As with any profession, workplace or academic environment, it’s critical for our dental schools to mirror their community’s values and diversity – including faculty and administrators who reflect the students they serve, and who have firsthand understanding of their students’ struggles and values. Without a critical mass of Black professionals currently working in the field – and no substantial pipeline for dental school faculty and administrative positions – this will require a multi-year plan to actively increase the numbers, and should not be delayed.
To do this, there also needs to be a culture shift within the profession. The current and predominant ideology in programs across the country seems to be driven by historical networking and legacy. Both of which are difficult to penetrate from the outside. Many who seek a more inclusive change of the status quo feel that student and faculty position mandates would be a way to secure a foothold in the profession. There is a wealth of talent within the Black dental community as well as the pre-health student population. A program must make a decision to actively recruit and retain this talent, as a matter of policy, if there is a true desire for it to translate into improved patient outcomes.
Showing Up in our Community
Given this extraordinary underrepresentation of Black dentists and other dental professionals, it’s critical for those of us working in the profession to do all we can to make sure we are seen, we are accessible, and we are active.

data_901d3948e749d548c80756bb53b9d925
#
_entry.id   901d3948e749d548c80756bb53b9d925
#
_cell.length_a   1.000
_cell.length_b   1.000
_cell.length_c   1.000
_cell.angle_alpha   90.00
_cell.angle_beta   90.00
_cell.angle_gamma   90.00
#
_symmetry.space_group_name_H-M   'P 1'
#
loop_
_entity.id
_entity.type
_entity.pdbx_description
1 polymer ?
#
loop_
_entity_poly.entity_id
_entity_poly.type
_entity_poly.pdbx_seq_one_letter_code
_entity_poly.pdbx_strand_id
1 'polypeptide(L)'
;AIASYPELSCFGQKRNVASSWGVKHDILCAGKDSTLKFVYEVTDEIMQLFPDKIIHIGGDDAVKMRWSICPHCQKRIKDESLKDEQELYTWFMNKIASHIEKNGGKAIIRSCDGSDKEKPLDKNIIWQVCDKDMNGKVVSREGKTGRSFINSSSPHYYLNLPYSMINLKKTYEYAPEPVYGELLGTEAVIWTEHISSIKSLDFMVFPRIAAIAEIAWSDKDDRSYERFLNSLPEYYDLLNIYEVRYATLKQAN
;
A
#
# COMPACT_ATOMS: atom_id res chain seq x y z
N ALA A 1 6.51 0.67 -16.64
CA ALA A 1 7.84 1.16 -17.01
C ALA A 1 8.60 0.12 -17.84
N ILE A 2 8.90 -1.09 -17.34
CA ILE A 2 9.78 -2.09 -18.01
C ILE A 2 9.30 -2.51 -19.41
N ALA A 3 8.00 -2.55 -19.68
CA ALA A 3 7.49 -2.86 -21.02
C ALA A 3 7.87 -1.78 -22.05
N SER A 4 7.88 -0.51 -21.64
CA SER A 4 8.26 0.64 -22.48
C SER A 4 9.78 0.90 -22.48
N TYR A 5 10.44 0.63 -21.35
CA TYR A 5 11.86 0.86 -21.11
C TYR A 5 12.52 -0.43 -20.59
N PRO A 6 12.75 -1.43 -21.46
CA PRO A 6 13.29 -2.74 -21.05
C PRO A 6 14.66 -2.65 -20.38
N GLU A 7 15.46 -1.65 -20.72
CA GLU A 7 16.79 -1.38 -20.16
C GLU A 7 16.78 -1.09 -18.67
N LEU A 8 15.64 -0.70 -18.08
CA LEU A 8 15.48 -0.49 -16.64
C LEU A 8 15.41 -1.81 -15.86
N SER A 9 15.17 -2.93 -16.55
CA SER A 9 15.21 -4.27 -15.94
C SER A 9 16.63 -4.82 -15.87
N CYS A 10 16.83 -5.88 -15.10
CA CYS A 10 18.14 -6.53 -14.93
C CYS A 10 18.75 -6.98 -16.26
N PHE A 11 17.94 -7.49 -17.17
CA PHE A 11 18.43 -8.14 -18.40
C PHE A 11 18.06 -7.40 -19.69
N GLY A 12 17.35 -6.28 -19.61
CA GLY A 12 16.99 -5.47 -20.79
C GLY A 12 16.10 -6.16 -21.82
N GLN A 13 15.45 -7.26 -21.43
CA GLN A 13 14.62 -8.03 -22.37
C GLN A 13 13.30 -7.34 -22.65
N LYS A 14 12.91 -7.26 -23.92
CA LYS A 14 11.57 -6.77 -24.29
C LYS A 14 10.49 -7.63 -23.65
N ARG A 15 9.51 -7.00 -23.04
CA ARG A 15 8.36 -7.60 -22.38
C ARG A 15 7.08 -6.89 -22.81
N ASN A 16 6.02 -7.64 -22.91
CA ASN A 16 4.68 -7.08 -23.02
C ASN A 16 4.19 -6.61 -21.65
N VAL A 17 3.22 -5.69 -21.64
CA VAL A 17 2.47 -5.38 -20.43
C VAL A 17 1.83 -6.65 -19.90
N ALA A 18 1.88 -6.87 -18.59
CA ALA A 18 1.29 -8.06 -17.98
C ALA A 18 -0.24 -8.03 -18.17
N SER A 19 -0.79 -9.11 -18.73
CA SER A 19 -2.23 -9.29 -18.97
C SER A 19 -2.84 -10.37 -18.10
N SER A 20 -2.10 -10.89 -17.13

By mentoring youth, by staying close and grounded to community needs, and by volunteering for programs providing dental care to communities with limited access or that cannot afford care – Black professionals, and all dental health organizations, have an important role to play.
The University of Washington School of Dentistry has renewed its commitment to expand the racial and ethnic diversity of students, and has hired an Associate Dean for Equity, Diversity, and Inclusion. Dr. Doug Jackson, the new dean, previously served as Associate Dean for Educational Partnerships and Diversity at the school, and most recently as the Director of the Center for Diversity and Health Equity at Seattle Children’s Hospital. Although his legacy is one of intense dedication to this work, one person alone is limited in the change they can affect unless the institution its self has a top down commitment to improve educational, professional, and patient outcomes.
While the American Dental Association reports some promising improvement in the number of BIPOC dentists in recent years, a Health Policy Institute study indicates the percentage of practicing Black dentists appears to be decreasing, signaling that much work remains in order to introduce more people of color to the dental profession – not just for the sake of having more Black dental professionals, but because greater diversity in the dental profession will help put an end to oral health disparities and result in better care for the Black community.
LeRoy Horton, DDS, is an affiliate instructor at UW School of Dentistry and a Delta Dental member dentist. Dr. Horton has received numerous awards in recognition to his work with underserved communities.